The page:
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Russia, Israel Move Closer on Counterterror, but Details Sketchy

September 8, 2004
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Israel has a new, if somewhat reluctant, partner in the war on terror: Russia. Reeling from the loss of at least 335 of its citizens, roughly half of them children, at the hands of Chechen terrorists, Moscow signed a security cooperation memorandum with Jerusalem on Monday despite a lingering diplomatic dispute on how terrorism should be defined.

“The terrorism that struck Russia is exactly the same kind of terrorism that strikes us,” Prime Minister Ariel Sharon said, referring to last week’s siege of a school in the disputed Russian region of North Ossetia.

Visiting Russian Minister Sergei Lavrov said contacts were already under way between the two countries’ security agencies and thanked Israel for its help, but demurred at the bid by Sharon to establish a sense of common cause.

Although he called terrorism a “universal evil,” Lavrov suggested that the Palestinians could be seen as resisting Israeli occupation in the West! Bank and Gaza Strip, while the Muslim separatist cause based in Chechnya is illegitimate.

Russia, a member of the Middle East “Quartet” that pushed the now-moribund “road map” peace plan, was also at pains to make clear that it would not neglect the Arab world.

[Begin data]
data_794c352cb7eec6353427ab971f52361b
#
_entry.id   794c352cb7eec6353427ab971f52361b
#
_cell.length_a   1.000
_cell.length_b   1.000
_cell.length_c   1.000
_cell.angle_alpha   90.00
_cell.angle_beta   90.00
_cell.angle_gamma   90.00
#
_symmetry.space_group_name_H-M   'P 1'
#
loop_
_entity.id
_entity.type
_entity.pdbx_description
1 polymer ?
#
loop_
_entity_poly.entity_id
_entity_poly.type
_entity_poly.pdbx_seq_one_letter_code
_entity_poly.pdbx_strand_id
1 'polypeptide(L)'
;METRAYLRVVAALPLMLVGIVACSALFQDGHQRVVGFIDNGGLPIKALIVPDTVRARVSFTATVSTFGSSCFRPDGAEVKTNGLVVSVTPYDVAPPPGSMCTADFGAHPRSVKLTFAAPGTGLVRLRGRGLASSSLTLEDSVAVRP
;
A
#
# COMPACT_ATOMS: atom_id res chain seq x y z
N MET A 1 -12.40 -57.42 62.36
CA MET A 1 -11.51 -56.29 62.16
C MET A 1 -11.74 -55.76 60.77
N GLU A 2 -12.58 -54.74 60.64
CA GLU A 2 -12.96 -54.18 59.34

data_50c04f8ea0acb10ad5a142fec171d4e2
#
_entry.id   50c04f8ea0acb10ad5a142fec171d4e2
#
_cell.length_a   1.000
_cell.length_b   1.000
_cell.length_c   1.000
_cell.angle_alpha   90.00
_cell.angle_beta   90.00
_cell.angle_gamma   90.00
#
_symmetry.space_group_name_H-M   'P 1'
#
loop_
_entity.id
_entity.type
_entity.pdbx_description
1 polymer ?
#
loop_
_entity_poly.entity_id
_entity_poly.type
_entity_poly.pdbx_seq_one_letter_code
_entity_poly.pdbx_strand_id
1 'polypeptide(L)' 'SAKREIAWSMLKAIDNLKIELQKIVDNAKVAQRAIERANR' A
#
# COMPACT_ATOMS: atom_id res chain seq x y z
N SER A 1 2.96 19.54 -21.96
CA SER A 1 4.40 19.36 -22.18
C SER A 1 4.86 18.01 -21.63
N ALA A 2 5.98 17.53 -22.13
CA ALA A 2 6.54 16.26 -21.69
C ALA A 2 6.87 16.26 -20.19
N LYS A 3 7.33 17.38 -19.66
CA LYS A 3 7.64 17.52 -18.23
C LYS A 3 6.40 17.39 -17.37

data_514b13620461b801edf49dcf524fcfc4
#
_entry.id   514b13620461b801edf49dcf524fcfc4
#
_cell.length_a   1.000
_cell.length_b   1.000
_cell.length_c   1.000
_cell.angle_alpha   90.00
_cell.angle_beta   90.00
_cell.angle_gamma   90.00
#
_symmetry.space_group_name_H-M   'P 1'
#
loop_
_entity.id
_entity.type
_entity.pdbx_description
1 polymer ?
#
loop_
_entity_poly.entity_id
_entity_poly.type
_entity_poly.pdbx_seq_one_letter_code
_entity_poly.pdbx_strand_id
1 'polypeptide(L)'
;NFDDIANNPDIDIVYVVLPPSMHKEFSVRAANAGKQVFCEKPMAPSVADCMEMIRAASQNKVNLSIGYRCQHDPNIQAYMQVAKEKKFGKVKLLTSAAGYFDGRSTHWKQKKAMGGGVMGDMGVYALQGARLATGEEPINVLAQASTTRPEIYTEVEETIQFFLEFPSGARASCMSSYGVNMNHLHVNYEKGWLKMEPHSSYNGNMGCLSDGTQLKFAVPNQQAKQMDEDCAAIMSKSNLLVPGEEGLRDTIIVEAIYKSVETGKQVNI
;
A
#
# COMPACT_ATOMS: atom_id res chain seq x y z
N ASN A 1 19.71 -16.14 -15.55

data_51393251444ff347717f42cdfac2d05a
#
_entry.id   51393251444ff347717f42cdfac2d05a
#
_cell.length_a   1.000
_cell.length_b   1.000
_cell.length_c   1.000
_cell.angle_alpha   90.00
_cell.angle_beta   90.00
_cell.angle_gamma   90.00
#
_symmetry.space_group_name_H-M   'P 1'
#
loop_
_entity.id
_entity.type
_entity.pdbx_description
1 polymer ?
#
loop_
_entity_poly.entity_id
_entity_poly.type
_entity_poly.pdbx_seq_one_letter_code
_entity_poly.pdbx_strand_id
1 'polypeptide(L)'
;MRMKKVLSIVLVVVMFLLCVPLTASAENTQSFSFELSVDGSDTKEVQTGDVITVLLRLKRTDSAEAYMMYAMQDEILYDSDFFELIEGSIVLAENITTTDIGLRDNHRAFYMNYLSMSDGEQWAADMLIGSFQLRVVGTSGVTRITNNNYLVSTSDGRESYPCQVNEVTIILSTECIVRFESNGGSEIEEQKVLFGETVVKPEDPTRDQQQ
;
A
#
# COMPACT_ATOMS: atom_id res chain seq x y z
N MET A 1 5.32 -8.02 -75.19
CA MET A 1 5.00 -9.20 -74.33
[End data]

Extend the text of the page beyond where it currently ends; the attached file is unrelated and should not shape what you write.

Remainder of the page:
“I believe the key to the solution of the problem is to bring all countries to fight terror and I can assure you that in addition to our very close counterterrorist cooperation with Israel we have similar counterterrorist cooperation with Arab countries,” said Lavrov during his one-day visit as part of a Middle East tour.

It was not clear what form the new Israeli-Russian cooperation would take.

Yet, for many in Jerusalem, just the declaration of empathy from a major European player was an achievement. Israeli media quickly called the outrage at the school in Beslan “Russia’s 9/11,” hinting that it could bring Moscow more into line with the U.S. war on terror launched following the Sept. 11, 2001, hijac! king attacks.

“The Soviet Union was notoriously pro-Arab, and the s ense in Israel is that Russia has not quite gotten over that,” a Sharon confidant said. “It was important that Russia understand, even the hard way, the sort of terrorism we have endured for decades, and especially over the last four years.”

Despite killing more than 100,000 Chechens in its 13-year crackdown on the restive region, Russia has regularly censured Israel for its handling of the Palestinian revolt.

Israeli Foreign Minister Silvan Shalom put the new security pact to its first test by calling on Russia to oppose anti-Israel moves by the Palestinians and their Arab backers at the United Nations. In the last 21 U.N. resolutions on Israel, Russia has voted against the Jewish state 17 times and abstained on the others.

Russia did not immediately respond.

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